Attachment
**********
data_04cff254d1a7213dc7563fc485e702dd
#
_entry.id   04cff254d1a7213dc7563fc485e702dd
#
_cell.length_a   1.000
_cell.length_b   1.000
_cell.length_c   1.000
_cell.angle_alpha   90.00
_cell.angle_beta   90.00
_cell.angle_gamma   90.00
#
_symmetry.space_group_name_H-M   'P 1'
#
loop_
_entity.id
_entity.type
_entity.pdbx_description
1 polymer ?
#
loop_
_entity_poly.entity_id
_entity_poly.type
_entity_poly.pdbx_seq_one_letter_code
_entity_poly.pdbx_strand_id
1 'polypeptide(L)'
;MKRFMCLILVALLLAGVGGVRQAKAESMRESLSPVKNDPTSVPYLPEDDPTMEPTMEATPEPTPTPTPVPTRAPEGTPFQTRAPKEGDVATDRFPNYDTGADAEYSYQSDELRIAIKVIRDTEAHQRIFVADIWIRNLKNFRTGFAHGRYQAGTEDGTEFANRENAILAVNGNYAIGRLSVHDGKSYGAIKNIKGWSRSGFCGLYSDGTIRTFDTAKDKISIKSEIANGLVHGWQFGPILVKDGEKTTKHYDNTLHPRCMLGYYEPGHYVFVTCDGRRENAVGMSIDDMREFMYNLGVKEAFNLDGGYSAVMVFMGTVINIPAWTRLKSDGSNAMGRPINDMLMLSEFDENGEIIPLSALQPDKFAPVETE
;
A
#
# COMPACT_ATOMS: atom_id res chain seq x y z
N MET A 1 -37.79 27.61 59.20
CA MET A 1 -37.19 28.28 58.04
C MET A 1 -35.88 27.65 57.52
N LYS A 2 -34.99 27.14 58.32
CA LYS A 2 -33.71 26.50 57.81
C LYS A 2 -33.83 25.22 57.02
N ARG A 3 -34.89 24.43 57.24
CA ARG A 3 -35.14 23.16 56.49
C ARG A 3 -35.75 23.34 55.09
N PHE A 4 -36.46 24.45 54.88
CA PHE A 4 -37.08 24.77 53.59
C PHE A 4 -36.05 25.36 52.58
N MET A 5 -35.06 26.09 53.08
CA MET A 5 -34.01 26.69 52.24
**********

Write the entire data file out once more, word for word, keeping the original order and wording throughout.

data_04cff254d1a7213dc7563fc485e702dd
#
_entry.id   04cff254d1a7213dc7563fc485e702dd
#
_cell.length_a   1.000
_cell.length_b   1.000
_cell.length_c   1.000
_cell.angle_alpha   90.00
_cell.angle_beta   90.00
_cell.angle_gamma   90.00
#
_symmetry.space_group_name_H-M   'P 1'
#
loop_
_entity.id
_entity.type
_entity.pdbx_description
1 polymer ?
#
loop_
_entity_poly.entity_id
_entity_poly.type
_entity_poly.pdbx_seq_one_letter_code
_entity_poly.pdbx_strand_id
1 'polypeptide(L)'
;MKRFMCLILVALLLAGVGGVRQAKAESMRESLSPVKNDPTSVPYLPEDDPTMEPTMEATPEPTPTPTPVPTRAPEGTPFQTRAPKEGDVATDRFPNYDTGADAEYSYQSDELRIAIKVIRDTEAHQRIFVADIWIRNLKNFRTGFAHGRYQAGTEDGTEFANRENAILAVNGNYAIGRLSVHDGKSYGAIKNIKGWSRSGFCGLYSDGTIRTFDTAKDKISIKSEIANGLVHGWQFGPILVKDGEKTTKHYDNTLHPRCMLGYYEPGHYVFVTCDGRRENAVGMSIDDMREFMYNLGVKEAFNLDGGYSAVMVFMGTVINIPAWTRLKSDGSNAMGRPINDMLMLSEFDENGEIIPLSALQPDKFAPVETE
;
A
#
# COMPACT_ATOMS: atom_id res chain seq x y z
N MET A 1 -37.79 27.61 59.20
CA MET A 1 -37.19 28.28 58.04
C MET A 1 -35.88 27.65 57.52
N LYS A 2 -34.99 27.14 58.32
CA LYS A 2 -33.71 26.50 57.81
C LYS A 2 -33.83 25.22 57.02
N ARG A 3 -34.89 24.43 57.24
CA ARG A 3 -35.14 23.16 56.49
C ARG A 3 -35.75 23.34 55.09
N PHE A 4 -36.46 24.45 54.88
CA PHE A 4 -37.08 24.77 53.59
C PHE A 4 -36.05 25.36 52.58
N MET A 5 -35.06 26.09 53.08
CA MET A 5 -34.01 26.69 52.24